AdventureClimbing

What's Being Done About Trash (and Bodies) on Everest

This year, governments and guiding companies are promising to do more to keep the mountain clean, but the question of what to do with the dead bodies is becoming more urgent

A total of 295 people have died on the mountain since 1924. (Photo: shrimpo1967/Wikimedia Commons)

All is well on both sides of Mount Everest after three full weeks of the 2019 season.

As predicted, there are a record number of climbers this year: Nepal has issued 374 climbing permits to foreigners as of April 16. There are 364 people on the Tibetan side, 208 Nepalese Sherpa, 144 foreigners, and 12 Chinese climbers.

The biggest headlines so far are efforts by the Chinese and Nepalese governments to remove tons of trash that’s accumulated after decades of climbing and the debate over what to do with the bodies of climbers who have died on the mountain as shrinking glaciers expose more corpses.  

Taking Bodies Off Everest

No other topic attracts more attention around Mount Everest than dead bodies. A total of 295 people have died on both sides of the the mountain since 1924. Both Nepal and China have said that they will remove the remains of more dead climbers this year.

At least 200 bodies are spread across the mountain on various routes. Some are buried in deep crevasses. Others now rest in different places from where they died, due to moving glaciers, and a few have been intentionally moved. In 2014, the Chinese moved Tsewang Paljor, “Green Boots,” off the trail. I’m told his body is still visible but difficult to locate.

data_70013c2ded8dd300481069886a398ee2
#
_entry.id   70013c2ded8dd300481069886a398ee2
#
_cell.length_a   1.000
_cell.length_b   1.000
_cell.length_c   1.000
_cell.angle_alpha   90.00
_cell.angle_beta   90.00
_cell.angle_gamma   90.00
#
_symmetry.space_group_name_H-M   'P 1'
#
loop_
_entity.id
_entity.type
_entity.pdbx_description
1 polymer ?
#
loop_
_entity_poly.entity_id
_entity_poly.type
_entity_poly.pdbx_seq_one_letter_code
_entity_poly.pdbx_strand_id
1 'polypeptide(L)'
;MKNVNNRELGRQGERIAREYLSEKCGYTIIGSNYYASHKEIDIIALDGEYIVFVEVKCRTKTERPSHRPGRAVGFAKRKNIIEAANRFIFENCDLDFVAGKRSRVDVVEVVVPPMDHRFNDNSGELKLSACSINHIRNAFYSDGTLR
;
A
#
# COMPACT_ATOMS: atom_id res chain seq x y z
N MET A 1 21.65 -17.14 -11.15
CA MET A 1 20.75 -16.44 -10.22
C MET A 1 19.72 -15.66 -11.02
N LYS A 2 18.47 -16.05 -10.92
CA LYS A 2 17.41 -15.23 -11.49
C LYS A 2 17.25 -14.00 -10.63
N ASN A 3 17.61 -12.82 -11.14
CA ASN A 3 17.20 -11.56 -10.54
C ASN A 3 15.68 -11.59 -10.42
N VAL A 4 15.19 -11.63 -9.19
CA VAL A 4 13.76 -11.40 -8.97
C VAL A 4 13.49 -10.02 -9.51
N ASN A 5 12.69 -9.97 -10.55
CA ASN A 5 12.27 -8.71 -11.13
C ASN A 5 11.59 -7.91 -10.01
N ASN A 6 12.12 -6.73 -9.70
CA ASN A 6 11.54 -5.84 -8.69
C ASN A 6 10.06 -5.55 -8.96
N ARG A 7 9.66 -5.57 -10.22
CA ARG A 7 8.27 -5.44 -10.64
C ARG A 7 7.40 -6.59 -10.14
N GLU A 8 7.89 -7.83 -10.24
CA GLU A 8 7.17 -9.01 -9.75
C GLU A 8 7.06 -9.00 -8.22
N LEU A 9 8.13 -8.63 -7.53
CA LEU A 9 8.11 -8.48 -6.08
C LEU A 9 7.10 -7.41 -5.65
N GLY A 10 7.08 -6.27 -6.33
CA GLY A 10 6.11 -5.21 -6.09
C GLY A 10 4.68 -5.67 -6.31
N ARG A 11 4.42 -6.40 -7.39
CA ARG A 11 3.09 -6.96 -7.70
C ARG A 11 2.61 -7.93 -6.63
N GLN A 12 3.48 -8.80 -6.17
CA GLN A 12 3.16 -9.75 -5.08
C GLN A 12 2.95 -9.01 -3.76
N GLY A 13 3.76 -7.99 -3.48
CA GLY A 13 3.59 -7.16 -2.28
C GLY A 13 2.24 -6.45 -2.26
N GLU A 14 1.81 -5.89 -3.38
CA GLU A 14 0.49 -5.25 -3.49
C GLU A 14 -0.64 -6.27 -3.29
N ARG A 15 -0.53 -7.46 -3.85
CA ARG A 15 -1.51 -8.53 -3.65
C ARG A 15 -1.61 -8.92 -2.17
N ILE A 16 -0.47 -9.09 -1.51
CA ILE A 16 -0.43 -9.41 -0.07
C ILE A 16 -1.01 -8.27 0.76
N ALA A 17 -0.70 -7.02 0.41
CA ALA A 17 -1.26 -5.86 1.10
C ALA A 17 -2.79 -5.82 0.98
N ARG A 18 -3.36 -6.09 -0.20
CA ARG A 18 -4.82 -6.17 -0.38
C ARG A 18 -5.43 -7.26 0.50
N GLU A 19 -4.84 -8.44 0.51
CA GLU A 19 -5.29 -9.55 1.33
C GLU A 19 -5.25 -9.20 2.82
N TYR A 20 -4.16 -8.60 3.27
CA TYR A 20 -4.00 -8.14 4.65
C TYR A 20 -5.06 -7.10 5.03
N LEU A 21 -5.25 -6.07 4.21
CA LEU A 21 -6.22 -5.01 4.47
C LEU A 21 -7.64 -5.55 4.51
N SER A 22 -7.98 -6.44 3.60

Removing bodies is physically demanding work, because over time they’ve frozen into the mountainside. It’s also controversial, because it touches on different traditions and beliefs that are often at odds with each other.

In my experience, most climbers who discuss the possibility of dying on a climb would prefer to have their body left on the peak, out of sight. However, sometimes families want the body recovered for closure, and the Sherpa and lama communities consider leaving the dead on Everest disrespectful to the mountain gods.

A 2010 effort by a Nepalese guiding company to remove bodies from the south side was halted after families of the deceased intervened to request that the remains of their loved ones stay where they died, per the climbers’ wishes. That same year, a plan to spread Sir Edmund Hillary’s ashes on the summit was halted when both the Nepalese government and local lamas interceded, arguing that Everest should not be used for publicity because the mountain is holy.

A warming planet adds to the urgency of the issue. Long-buried bodies are now exposed as glaciers melt. It’s happening all over the world’s mountains. The corpses of three climbers who died decades ago on Mexico’s Orizaba were exposed high on the volcano’s glacial slopes in 2015.

Removing Trash and Gear from Everest

In the early days, no one envisioned that there would be this many people on Everest each season, so climbers left tents, oxygen bottles, and other trash on the mountain.

That changed in the 1990s. When Adventure Consultants pioneered commercial guiding on Everest, more care was taken to remove the trash. The trend accelerated, but efforts were dwarfed by the volume of expeditions.